Referring now to FIG. 3, a block diagram of a fluid transportation system 30 formed according to the present invention is illustrated. Fluid transportation system 30 controls the amount of fluid distributed from or within microfluidic device 10. Fluid transportation system 30 is illustrated adjacent to a mass spectrometer 32 that is used for analyzing the composition of a fluid delivery 34 from microfluidic device 10. Mass spectrometer 32 analyzes the composition of fluid delivery 34 in a well-known manner.
Microfluidic device 10 has a fluid input 36 which is coupled to a first fluid reservoir 38. As will be further described below, a second fluid reservoir 40 may also be coupled in series with first fluid reservoir 38. A pump 42 is used to move fluid from first reservoir 38 and second fluid reservoir 40 into fluid input 36.
A power supply 44 is electrically coupled to buffer reservoir or pump 42 to an electrode 46 in microfluidic device 10 and mass spectrometer 32. A controller 48 is coupled to power supply 44 and may be coupled to pump 42. Controller 48 controls the coupling of power to electrode 46, pump 42, and mass spectrometer 32. Controller 48 is preferably microprocessor based. Controller 48, however, in its simplest form may comprise a number of switches. In the microprocessor form, controller 48 may include an internal timer.
A flow meter 50 may be positioned between fluid reservoir 38 and fluid input 36. Flow meter 50 may provide feedback to controller 48 with regard to the amount of fluid transported to microfluidic device 10.
Other feedback means to controller 48 may, for example, be timing for pump 42. If pump flows at a certain rate when operated, the amount of fluid delivered to microfluidic device 10 may be determined by a timer. The timer may be incorporated within pump 42 or within controller 48 as described above.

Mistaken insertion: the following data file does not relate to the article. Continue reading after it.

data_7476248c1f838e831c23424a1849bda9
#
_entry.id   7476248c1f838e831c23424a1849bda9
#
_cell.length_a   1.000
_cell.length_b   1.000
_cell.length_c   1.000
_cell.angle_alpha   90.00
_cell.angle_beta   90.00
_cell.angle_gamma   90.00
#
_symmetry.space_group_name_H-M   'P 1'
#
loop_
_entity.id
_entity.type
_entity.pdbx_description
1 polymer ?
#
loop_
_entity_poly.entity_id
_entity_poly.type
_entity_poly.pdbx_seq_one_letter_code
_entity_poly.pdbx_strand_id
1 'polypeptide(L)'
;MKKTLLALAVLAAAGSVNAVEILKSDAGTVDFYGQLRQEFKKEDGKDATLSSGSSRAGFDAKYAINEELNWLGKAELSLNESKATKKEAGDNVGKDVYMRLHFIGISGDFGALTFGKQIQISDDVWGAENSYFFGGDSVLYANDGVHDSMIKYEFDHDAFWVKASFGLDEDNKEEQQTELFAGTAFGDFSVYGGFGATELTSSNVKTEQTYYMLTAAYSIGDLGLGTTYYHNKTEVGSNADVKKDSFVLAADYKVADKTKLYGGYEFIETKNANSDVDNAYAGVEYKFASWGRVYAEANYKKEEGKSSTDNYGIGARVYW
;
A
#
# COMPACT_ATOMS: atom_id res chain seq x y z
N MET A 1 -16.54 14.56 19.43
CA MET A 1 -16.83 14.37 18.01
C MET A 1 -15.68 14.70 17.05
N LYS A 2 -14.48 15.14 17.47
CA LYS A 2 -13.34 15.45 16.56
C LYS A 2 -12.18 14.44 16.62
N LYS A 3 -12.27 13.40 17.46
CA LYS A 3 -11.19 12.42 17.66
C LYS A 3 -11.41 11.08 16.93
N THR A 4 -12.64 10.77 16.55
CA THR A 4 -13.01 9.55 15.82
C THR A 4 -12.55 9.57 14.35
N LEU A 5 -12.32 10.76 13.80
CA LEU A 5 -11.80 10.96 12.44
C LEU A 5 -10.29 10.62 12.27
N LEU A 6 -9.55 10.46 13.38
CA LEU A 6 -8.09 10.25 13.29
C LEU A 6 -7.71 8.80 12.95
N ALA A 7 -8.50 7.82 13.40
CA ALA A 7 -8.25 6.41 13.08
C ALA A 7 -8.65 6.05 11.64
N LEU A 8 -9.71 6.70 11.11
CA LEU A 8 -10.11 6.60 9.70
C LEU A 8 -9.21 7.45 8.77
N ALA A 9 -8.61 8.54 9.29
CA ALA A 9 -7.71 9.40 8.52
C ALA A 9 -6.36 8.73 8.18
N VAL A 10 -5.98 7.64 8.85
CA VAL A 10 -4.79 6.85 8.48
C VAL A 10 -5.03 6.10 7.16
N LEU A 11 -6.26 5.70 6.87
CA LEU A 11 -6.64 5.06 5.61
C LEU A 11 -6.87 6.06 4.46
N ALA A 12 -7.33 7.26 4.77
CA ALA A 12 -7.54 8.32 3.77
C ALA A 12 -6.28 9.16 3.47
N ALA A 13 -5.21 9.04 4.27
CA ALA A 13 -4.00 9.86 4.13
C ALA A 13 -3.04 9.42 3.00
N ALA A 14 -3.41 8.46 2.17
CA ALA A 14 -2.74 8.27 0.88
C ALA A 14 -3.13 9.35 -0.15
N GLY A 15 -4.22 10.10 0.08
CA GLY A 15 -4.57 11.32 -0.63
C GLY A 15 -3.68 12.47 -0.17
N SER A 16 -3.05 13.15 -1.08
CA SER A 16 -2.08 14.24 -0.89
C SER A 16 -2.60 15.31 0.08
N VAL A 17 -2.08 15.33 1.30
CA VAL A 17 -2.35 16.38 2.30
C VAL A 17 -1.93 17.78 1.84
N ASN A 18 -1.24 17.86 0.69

In operation, controller 48 controls pump 42 to supply a predetermined amount of fluid from reservoirs 38 and 40. As will be further described below, as a droplet of fluid forms at an opening of microfluidic device 10, power supply 44 under the control of controller 48 applies power to contacts 46 and between a target 52. A voltage potential difference exists between contact 46 and target 52 so that fluid delivery 34 is formed therebetween.
A first reservoir 38 and second reservoir 40 may be used to electrically isolate pump 42 from microfluidic device 10. In this manner, second reservoir 40 provides isolation. Second reservoir 40 may be eliminated if another manner for electrical isolation is employed. In the illustration of FIG. 3, a single pump and a pair of series reservoirs 38, 40 are employed. However, it is likely that various numbers of pumps and reservoirs may be used to provide various reagents to microfluidic device 10.
Referring now to FIGS. 4 and 5, a portion of a microfluidic device 10 is shown. The portion shown, may, for example, be a well plate 54 having a well 56. A well plate 54 is described in FIGS. 1 and 2 as bottom layer 16. Well 56 receives fluids from the other layers of microfluidic device 10. Each fluid within each of the wells 56 of the device 10 must be analyzed. For many applications, it is desirable, however, to analyze only a small portion of the fluidic solution in well 56. A sample outlet 58 is provided from well 56 through well plate 54. An opening 60 is formed at sample outlet 60. Sample outlet also has an entrance 62 adjacent to well 56. To sample fluid from well 56, fluid moves through entrance 62 through sample outlet 58 and through opening 60.